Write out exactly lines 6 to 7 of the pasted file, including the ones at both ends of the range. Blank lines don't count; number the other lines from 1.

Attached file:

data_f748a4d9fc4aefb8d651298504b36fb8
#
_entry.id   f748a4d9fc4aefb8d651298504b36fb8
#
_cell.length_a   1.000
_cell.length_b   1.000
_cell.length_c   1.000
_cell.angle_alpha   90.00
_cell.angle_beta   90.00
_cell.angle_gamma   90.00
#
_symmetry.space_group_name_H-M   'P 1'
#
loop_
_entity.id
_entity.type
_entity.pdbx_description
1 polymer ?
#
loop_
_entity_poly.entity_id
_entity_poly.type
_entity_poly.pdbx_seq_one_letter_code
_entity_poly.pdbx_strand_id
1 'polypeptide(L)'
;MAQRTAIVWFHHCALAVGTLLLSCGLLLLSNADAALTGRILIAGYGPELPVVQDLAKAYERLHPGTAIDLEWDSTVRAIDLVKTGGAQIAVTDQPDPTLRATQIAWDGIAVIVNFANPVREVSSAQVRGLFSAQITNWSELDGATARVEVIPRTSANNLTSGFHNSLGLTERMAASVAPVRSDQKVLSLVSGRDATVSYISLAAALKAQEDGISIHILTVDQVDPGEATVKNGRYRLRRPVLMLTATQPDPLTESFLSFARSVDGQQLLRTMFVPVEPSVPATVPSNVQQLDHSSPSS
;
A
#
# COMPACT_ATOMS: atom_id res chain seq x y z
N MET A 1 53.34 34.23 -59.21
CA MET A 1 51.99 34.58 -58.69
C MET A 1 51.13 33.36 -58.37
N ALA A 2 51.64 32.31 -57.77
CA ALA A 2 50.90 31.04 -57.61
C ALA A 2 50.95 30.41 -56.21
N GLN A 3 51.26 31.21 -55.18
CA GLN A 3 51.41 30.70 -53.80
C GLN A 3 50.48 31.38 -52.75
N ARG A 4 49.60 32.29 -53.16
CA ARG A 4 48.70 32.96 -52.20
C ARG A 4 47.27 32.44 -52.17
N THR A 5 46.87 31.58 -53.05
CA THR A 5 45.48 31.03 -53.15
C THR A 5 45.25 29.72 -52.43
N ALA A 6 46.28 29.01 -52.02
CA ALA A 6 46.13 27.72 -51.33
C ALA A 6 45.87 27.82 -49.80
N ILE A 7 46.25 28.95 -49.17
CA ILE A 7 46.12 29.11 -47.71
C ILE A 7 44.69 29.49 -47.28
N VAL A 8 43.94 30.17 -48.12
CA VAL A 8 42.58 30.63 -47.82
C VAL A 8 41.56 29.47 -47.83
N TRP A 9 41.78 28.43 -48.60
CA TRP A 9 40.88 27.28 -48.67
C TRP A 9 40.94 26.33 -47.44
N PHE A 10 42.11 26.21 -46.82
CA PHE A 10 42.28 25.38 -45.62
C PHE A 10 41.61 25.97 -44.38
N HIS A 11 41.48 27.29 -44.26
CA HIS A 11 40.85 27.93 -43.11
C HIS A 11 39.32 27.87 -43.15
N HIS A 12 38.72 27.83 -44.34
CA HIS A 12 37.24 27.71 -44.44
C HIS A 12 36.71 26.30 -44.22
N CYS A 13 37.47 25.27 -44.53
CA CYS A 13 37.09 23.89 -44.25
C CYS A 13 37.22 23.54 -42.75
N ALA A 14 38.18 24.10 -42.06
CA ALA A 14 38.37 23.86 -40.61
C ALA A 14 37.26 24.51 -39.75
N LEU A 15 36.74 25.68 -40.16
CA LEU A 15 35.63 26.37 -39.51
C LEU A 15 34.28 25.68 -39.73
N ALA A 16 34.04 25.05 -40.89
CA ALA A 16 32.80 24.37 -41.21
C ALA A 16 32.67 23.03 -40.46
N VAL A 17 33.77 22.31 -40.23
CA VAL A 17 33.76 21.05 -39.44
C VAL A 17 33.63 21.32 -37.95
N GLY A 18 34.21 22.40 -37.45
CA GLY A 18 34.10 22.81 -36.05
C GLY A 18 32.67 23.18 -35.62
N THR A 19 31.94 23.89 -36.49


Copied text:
_cell.length_b   1.000
_cell.length_c   1.000